If my compass is grains, most people at the Kneading Conference follow the true north of bread. In June, I met a couple for coffee in Troy. They were headed here, and I learned about the man’s sourdough and his quest for the perfect loaf. He was looking forward to the workshops and to meeting other like-minded people.

There are plenty of them. Amateur and professional bakers flock to the Kneading Conference—this is the sixth—year after year, ready to teach and learn about bread. People study baking ratios projected on a screen, take photos and copious notes. Gradually I learn that the teachers are sitting in on each other’s classes. One presenter, due to teach a class on the French approach to sourdough, wanders serenely from one class to the next. Standing at the back without an air of the authority he quietly possesses, James Maguire answers instructors as they redirect audience questions. The level of respect and inquisition for the craft of baking and its mastery is very high.

During workshops, women and men hold up iPads, filming demonstrations for their own cooking instruction library. People stare intently as bakers mix and knead dough, look for tricks as they shape loaves. They ask some serious questions, as if this compelling hobby of bread is their job or calling.

“Seems to me like you’re putting a weak spot up by putting up the seam side,” an audience member comments after instructor Martin Philip from King Arthur Flour places a batard on a heavily floured cloth to rise. Philip says that the seam will go down on the hearth. Of course.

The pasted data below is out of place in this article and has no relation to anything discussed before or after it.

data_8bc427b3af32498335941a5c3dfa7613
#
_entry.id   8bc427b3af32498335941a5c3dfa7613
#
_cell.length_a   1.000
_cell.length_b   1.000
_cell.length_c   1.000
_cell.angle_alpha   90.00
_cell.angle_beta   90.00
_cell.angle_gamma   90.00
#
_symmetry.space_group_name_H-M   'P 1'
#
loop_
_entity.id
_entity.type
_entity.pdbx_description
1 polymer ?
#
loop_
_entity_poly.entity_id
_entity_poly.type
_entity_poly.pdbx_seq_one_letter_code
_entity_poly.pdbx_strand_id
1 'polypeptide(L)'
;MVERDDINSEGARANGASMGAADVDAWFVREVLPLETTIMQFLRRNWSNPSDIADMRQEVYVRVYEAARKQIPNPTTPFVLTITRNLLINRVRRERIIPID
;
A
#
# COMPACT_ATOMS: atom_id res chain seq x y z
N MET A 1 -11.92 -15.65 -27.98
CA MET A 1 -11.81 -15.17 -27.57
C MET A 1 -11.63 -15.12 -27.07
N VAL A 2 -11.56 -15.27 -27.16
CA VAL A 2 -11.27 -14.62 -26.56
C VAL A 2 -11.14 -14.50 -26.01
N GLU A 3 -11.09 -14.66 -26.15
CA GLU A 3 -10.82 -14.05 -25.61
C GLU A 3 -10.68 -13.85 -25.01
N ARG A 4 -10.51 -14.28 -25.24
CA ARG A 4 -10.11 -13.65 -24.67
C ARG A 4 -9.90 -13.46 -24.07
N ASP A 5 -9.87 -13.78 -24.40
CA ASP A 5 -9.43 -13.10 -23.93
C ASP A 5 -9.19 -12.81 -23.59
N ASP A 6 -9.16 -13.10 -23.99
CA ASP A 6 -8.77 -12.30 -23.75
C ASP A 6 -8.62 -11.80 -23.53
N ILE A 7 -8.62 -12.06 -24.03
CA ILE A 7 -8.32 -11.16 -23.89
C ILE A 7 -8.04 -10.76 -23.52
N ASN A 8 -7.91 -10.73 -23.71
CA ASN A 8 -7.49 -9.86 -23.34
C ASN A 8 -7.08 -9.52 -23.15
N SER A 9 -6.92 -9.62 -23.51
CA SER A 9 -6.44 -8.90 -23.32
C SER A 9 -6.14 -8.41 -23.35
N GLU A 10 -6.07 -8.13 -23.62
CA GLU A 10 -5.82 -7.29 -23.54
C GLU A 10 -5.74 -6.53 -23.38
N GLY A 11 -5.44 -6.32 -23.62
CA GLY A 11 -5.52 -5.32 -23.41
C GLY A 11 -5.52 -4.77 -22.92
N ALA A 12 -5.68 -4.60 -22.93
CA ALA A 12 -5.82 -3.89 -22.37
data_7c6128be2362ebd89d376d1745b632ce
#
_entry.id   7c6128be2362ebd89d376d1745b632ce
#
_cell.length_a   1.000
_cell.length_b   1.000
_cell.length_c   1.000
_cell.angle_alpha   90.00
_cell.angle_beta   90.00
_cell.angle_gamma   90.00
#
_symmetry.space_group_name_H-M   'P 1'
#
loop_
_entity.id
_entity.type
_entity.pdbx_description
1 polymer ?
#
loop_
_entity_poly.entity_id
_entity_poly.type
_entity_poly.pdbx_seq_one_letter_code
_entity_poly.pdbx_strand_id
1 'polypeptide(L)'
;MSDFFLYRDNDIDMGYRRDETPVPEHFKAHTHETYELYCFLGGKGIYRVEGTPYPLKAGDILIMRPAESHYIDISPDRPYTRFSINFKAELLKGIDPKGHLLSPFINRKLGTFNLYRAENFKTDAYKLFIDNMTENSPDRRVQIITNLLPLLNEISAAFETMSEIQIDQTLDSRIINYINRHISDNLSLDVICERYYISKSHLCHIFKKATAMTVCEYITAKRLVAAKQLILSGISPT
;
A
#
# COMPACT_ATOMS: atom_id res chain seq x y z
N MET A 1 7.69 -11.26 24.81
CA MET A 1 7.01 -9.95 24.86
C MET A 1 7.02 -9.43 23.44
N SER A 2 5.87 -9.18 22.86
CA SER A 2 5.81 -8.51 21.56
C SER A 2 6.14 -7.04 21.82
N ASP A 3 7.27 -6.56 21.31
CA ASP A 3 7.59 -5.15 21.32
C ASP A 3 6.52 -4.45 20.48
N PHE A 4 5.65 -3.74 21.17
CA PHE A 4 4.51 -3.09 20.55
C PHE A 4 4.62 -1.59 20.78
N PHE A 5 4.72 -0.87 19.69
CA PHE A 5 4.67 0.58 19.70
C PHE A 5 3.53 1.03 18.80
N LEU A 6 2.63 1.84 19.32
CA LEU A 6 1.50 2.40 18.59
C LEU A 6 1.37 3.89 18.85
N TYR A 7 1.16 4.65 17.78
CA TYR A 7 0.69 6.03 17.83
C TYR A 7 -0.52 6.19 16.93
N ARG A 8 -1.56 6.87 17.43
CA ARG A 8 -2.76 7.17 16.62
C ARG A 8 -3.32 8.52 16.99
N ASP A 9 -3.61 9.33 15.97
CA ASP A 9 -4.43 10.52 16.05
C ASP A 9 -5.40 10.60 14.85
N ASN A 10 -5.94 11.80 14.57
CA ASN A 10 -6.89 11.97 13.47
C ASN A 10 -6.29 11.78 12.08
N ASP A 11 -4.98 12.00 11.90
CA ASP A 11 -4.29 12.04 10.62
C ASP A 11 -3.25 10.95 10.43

Teachers advocate for precision. Be a good scientist and take notes as you bake. Use scales to weigh ingredients, or measure accurately with cups (dip and scoop, not dunk and pat). Use a thermometer on water and in the dough. But no one suggests these tools will let you skip handling the dough. Rather, the tools should increase your intimacy with the process.

“Do this by hand first to get a feel for the dough,” advises Michael Jubinsky of Stone Turtle Baking and Cooking School. The class is dubbed Artisan Bread 101. “Once you start using the mixer, stop the machine and feel the dough.”

Jubinsky passes a basket of dough around for people to get a feel for heft and textures. This is not the only class where everyone touches the dough.